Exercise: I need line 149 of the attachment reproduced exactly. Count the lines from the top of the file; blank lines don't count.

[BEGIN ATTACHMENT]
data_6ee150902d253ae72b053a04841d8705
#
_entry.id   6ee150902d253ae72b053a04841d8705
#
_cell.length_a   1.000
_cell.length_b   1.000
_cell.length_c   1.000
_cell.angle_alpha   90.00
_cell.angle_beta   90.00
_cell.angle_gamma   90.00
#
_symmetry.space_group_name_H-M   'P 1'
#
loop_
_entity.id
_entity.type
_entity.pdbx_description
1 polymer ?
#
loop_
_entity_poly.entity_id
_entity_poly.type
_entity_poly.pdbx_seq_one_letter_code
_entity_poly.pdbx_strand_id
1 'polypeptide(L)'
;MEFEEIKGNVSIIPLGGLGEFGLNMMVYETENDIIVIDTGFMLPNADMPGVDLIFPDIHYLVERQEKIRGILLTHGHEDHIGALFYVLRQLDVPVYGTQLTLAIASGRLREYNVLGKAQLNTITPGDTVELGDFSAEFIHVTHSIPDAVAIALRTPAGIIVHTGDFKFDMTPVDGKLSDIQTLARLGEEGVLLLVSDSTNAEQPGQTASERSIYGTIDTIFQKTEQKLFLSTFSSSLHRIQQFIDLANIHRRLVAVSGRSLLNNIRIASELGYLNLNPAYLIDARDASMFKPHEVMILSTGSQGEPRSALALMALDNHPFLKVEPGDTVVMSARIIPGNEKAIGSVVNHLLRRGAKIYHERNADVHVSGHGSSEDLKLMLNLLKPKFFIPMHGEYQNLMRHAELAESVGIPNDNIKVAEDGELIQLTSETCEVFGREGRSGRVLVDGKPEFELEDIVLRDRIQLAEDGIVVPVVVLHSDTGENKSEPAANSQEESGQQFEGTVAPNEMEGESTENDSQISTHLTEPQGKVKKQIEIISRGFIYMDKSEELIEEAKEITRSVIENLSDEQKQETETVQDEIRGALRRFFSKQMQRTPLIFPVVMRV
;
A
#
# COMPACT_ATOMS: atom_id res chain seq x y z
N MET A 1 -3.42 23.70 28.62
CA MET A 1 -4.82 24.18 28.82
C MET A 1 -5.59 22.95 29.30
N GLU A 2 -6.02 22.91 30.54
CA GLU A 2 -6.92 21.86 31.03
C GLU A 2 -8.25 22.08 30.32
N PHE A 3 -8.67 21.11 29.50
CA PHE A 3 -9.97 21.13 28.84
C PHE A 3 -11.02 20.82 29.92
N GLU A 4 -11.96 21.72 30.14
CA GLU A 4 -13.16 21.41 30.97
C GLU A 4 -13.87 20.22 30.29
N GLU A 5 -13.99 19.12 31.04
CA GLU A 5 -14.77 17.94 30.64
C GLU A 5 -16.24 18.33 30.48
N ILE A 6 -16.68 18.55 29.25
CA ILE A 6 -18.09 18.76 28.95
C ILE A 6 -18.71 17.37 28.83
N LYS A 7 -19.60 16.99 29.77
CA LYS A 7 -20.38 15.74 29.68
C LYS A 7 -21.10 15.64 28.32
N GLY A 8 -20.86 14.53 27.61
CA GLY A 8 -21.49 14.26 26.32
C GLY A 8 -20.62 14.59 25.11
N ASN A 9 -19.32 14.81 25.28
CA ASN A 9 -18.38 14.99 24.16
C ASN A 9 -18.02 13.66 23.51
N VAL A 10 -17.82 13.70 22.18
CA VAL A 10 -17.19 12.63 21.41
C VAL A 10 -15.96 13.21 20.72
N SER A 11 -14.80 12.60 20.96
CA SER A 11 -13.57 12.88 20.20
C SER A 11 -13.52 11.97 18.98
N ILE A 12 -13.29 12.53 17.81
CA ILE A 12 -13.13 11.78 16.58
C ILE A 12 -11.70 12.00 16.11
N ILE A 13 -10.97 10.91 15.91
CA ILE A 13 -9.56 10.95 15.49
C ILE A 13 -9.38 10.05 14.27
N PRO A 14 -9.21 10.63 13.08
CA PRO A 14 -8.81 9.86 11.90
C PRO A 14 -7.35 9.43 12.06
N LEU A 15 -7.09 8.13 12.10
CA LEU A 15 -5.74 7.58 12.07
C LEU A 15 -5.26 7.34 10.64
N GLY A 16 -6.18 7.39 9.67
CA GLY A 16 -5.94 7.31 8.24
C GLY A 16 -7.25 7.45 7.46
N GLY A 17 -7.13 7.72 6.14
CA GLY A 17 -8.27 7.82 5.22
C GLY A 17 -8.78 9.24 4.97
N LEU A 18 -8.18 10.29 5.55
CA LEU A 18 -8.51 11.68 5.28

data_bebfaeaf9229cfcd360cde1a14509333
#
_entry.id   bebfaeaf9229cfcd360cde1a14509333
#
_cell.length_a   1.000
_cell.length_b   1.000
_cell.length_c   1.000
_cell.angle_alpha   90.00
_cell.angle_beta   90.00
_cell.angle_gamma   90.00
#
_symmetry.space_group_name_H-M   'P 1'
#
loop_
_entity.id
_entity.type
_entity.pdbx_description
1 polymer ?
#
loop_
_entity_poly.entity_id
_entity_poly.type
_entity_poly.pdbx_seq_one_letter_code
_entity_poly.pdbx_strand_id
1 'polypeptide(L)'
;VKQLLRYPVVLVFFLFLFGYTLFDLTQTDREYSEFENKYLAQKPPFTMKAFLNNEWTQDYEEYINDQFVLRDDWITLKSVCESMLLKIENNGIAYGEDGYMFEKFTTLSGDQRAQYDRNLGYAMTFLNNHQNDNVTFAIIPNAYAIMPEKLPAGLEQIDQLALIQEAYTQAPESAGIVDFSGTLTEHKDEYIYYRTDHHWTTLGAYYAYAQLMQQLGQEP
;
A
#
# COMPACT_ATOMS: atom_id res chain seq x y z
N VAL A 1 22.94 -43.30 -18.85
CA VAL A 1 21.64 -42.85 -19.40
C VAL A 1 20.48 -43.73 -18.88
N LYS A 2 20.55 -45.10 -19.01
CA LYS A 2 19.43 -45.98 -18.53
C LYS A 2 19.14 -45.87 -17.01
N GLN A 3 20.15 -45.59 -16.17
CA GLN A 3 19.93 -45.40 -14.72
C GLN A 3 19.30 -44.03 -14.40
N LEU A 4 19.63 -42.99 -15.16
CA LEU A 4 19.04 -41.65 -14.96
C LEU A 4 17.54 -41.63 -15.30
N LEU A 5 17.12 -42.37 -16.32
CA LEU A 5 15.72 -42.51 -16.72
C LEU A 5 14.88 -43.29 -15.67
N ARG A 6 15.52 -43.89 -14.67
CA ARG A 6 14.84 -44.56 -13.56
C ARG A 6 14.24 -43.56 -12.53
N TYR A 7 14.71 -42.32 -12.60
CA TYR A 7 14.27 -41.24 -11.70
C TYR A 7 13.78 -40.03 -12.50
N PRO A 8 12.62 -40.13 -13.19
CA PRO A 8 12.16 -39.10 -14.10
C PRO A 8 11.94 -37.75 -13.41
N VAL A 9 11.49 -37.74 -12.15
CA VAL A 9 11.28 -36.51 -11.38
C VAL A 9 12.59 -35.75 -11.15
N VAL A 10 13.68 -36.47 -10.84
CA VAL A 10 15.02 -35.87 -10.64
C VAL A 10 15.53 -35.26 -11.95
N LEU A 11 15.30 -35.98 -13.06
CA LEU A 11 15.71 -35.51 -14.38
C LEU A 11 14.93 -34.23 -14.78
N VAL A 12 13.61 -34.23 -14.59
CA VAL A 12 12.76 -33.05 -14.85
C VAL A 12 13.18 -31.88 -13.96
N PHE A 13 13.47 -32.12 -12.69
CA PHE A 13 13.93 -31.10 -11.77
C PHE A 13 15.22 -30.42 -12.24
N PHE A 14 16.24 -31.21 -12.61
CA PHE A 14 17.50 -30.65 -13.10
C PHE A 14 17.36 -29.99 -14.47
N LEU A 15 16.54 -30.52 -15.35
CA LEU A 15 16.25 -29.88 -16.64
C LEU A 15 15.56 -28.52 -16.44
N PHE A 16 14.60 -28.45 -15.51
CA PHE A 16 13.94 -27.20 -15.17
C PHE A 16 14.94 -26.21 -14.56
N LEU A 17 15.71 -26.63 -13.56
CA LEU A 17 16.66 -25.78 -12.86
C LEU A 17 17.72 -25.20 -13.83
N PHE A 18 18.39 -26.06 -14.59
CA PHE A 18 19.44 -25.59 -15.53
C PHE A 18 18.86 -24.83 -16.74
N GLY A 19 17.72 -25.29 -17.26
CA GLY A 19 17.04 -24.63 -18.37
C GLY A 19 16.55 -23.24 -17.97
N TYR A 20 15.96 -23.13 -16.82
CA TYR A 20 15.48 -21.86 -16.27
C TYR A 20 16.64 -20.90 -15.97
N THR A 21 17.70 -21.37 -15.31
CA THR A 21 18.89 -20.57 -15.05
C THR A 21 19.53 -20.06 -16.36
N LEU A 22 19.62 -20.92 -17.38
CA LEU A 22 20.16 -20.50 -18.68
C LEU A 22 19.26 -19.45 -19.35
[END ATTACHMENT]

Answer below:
C VAL A 12 13.18 -31.88 -13.96